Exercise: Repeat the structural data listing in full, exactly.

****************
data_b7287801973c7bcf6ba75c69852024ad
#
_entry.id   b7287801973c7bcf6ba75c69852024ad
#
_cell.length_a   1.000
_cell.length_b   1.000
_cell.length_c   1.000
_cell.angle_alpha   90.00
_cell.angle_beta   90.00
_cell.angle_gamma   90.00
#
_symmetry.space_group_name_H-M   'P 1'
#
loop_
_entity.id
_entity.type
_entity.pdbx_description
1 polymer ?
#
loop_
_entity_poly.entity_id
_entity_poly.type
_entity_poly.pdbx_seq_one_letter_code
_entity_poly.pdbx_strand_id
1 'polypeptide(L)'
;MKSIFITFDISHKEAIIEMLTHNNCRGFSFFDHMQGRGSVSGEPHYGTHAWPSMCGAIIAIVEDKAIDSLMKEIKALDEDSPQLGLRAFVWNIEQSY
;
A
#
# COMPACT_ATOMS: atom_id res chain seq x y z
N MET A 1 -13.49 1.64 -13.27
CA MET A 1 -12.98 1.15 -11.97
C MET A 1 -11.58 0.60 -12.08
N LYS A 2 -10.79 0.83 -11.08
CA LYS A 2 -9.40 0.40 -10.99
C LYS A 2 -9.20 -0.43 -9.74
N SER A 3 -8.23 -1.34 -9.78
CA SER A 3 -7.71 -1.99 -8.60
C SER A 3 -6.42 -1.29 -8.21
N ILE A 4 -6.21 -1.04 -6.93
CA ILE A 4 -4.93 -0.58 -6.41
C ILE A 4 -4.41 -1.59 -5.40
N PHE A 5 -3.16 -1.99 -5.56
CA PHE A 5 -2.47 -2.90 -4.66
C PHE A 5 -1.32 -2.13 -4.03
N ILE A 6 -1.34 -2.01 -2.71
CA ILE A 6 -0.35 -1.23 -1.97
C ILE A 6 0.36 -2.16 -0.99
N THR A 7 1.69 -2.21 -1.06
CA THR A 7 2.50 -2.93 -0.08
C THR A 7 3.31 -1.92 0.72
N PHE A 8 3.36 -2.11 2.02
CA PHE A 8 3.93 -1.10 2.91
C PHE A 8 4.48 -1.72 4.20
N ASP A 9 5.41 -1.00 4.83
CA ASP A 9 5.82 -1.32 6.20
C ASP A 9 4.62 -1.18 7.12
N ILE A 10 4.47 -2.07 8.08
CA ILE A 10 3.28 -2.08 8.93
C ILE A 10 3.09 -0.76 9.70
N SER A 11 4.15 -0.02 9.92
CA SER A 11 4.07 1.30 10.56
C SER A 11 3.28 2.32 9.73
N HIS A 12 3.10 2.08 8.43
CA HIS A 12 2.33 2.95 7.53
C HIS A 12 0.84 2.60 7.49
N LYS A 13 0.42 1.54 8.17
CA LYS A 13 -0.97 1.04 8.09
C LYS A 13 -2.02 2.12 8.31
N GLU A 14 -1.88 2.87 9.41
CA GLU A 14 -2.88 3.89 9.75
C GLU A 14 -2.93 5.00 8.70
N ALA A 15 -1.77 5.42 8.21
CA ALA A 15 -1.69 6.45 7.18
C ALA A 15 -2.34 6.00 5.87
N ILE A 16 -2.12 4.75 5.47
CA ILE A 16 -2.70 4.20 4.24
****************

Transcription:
data_b7287801973c7bcf6ba75c69852024ad
#
_entry.id   b7287801973c7bcf6ba75c69852024ad
#
_cell.length_a   1.000
_cell.length_b   1.000
_cell.length_c   1.000
_cell.angle_alpha   90.00
_cell.angle_beta   90.00
_cell.angle_gamma   90.00
#
_symmetry.space_group_name_H-M   'P 1'
#
loop_
_entity.id
_entity.type
_entity.pdbx_description
1 polymer ?
#
loop_
_entity_poly.entity_id
_entity_poly.type
_entity_poly.pdbx_seq_one_letter_code
_entity_poly.pdbx_strand_id
1 'polypeptide(L)'
;MKSIFITFDISHKEAIIEMLTHNNCRGFSFFDHMQGRGSVSGEPHYGTHAWPSMCGAIIAIVEDKAIDSLMKEIKALDEDSPQLGLRAFVWNIEQSY
;
A
#
# COMPACT_ATOMS: atom_id res chain seq x y z
N MET A 1 -13.49 1.64 -13.27
CA MET A 1 -12.98 1.15 -11.97
C MET A 1 -11.58 0.60 -12.08
N LYS A 2 -10.79 0.83 -11.08
CA LYS A 2 -9.40 0.40 -10.99
C LYS A 2 -9.20 -0.43 -9.74
N SER A 3 -8.23 -1.34 -9.78
CA SER A 3 -7.71 -1.99 -8.60
C SER A 3 -6.42 -1.29 -8.21
N ILE A 4 -6.21 -1.04 -6.93
CA ILE A 4 -4.93 -0.58 -6.41
C ILE A 4 -4.41 -1.59 -5.40
N PHE A 5 -3.16 -1.99 -5.56
CA PHE A 5 -2.47 -2.90 -4.66
C PHE A 5 -1.32 -2.13 -4.03
N ILE A 6 -1.34 -2.01 -2.71
CA ILE A 6 -0.35 -1.23 -1.97
C ILE A 6 0.36 -2.16 -0.99
N THR A 7 1.69 -2.21 -1.06
CA THR A 7 2.50 -2.93 -0.08
C THR A 7 3.31 -1.92 0.72
N PHE A 8 3.36 -2.11 2.02
CA PHE A 8 3.93 -1.10 2.91
C PHE A 8 4.48 -1.72 4.20
N ASP A 9 5.41 -1.00 4.83
CA ASP A 9 5.82 -1.32 6.20
C ASP A 9 4.62 -1.18 7.12
N ILE A 10 4.47 -2.07 8.08
CA ILE A 10 3.28 -2.08 8.93
C ILE A 10 3.09 -0.76 9.70
N SER A 11 4.15 -0.02 9.92
CA SER A 11 4.07 1.30 10.56
C SER A 11 3.28 2.32 9.73
N HIS A 12 3.10 2.08 8.43
CA HIS A 12 2.33 2.95 7.53
C HIS A 12 0.84 2.60 7.49
N LYS A 13 0.42 1.54 8.17
CA LYS A 13 -0.97 1.04 8.09
C LYS A 13 -2.02 2.12 8.31
N GLU A 14 -1.88 2.87 9.41
CA GLU A 14 -2.88 3.89 9.75
C GLU A 14 -2.93 5.00 8.70
N ALA A 15 -1.77 5.42 8.21
CA ALA A 15 -1.69 6.45 7.18
C ALA A 15 -2.34 6.00 5.87
N ILE A 16 -2.12 4.75 5.47
CA ILE A 16 -2.70 4.20 4.24